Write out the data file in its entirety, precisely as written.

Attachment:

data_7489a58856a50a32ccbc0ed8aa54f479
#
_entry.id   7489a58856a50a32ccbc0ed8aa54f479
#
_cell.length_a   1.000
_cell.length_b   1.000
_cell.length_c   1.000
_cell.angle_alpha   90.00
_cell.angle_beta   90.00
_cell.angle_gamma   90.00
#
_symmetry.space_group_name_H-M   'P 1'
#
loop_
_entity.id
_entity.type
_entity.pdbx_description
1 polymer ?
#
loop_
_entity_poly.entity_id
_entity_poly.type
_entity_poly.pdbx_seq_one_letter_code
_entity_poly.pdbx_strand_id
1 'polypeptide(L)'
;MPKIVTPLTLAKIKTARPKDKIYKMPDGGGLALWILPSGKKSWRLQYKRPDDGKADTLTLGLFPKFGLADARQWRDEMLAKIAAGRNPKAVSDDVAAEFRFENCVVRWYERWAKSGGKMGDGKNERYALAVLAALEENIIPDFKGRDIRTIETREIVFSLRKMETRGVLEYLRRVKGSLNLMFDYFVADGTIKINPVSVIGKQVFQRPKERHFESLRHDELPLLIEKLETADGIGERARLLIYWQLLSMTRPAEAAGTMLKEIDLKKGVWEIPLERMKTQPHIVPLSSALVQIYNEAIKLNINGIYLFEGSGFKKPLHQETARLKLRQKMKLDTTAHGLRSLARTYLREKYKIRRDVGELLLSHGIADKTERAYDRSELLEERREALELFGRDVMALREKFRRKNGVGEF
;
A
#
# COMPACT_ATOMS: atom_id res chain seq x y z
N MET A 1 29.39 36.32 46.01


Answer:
data_7489a58856a50a32ccbc0ed8aa54f479
#
_entry.id   7489a58856a50a32ccbc0ed8aa54f479
#
_cell.length_a   1.000
_cell.length_b   1.000
_cell.length_c   1.000
_cell.angle_alpha   90.00
_cell.angle_beta   90.00
_cell.angle_gamma   90.00
#
_symmetry.space_group_name_H-M   'P 1'
#
loop_
_entity.id
_entity.type
_entity.pdbx_description
1 polymer ?
#
loop_
_entity_poly.entity_id
_entity_poly.type
_entity_poly.pdbx_seq_one_letter_code
_entity_poly.pdbx_strand_id
1 'polypeptide(L)'
;MPKIVTPLTLAKIKTARPKDKIYKMPDGGGLALWILPSGKKSWRLQYKRPDDGKADTLTLGLFPKFGLADARQWRDEMLAKIAAGRNPKAVSDDVAAEFRFENCVVRWYERWAKSGGKMGDGKNERYALAVLAALEENIIPDFKGRDIRTIETREIVFSLRKMETRGVLEYLRRVKGSLNLMFDYFVADGTIKINPVSVIGKQVFQRPKERHFESLRHDELPLLIEKLETADGIGERARLLIYWQLLSMTRPAEAAGTMLKEIDLKKGVWEIPLERMKTQPHIVPLSSALVQIYNEAIKLNINGIYLFEGSGFKKPLHQETARLKLRQKMKLDTTAHGLRSLARTYLREKYKIRRDVGELLLSHGIADKTERAYDRSELLEERREALELFGRDVMALREKFRRKNGVGEF
;
A
#
# COMPACT_ATOMS: atom_id res chain seq x y z
N MET A 1 29.39 36.32 46.01